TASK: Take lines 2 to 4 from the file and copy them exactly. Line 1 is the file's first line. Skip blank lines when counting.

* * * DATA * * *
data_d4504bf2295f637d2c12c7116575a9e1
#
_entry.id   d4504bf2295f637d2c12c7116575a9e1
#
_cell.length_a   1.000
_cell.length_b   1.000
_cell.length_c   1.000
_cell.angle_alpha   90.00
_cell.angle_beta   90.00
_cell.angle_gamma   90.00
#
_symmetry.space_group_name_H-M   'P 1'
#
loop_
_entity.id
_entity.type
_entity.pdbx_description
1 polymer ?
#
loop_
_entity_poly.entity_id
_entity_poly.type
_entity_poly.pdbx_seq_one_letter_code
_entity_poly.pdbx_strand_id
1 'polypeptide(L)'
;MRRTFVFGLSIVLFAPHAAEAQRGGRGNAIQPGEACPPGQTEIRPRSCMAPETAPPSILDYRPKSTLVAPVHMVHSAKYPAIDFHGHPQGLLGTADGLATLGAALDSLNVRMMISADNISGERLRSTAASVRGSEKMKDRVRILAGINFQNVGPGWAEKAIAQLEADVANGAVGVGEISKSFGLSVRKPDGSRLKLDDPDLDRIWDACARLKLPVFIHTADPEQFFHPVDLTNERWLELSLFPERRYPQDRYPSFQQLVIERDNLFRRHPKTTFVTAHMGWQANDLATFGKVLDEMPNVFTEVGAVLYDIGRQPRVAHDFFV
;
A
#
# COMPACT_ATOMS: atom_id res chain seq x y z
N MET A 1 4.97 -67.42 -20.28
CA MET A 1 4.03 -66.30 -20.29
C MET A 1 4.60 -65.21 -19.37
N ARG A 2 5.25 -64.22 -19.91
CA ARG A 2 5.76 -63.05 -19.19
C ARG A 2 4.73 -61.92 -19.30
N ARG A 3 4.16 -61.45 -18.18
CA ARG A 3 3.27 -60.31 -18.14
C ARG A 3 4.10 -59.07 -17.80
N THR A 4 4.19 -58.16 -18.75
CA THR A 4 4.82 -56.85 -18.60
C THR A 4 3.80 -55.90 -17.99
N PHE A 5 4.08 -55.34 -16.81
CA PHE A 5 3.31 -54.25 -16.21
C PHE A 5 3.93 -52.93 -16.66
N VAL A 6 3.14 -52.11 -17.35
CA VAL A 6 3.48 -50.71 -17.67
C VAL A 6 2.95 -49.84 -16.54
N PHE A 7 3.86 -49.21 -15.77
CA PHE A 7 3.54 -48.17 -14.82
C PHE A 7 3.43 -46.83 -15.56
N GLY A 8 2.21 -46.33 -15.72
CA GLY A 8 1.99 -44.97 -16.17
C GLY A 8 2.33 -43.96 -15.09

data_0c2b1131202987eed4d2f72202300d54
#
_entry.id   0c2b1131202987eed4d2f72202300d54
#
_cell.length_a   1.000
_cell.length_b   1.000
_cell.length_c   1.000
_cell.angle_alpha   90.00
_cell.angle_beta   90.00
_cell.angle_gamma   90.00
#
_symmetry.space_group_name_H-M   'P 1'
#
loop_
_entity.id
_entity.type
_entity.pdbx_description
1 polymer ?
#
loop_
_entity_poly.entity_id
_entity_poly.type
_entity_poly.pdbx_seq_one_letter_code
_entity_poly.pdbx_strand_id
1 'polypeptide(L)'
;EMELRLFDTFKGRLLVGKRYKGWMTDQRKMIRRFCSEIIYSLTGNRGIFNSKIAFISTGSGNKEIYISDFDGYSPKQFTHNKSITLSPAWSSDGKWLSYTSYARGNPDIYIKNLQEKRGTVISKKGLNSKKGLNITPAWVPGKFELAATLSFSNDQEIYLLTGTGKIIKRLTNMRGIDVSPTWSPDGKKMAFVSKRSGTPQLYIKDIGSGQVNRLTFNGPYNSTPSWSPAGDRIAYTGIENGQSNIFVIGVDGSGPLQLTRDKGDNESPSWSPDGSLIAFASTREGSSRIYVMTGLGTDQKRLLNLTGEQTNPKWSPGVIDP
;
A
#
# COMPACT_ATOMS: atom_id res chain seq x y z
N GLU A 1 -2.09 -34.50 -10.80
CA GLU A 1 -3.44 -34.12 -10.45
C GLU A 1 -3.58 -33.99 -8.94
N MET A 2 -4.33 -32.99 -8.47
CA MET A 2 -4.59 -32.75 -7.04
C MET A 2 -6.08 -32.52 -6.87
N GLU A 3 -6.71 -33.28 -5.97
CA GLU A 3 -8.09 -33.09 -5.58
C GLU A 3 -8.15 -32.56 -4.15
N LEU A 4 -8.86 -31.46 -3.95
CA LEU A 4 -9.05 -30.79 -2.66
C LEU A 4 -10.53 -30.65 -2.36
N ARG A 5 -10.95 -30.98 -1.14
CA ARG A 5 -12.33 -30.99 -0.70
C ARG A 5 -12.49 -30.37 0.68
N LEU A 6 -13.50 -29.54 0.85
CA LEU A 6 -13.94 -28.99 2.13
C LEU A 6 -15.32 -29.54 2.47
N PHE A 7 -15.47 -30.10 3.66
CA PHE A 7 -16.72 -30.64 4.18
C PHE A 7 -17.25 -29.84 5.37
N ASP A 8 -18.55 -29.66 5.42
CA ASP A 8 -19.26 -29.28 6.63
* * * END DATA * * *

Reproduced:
#
_entry.id   d4504bf2295f637d2c12c7116575a9e1
#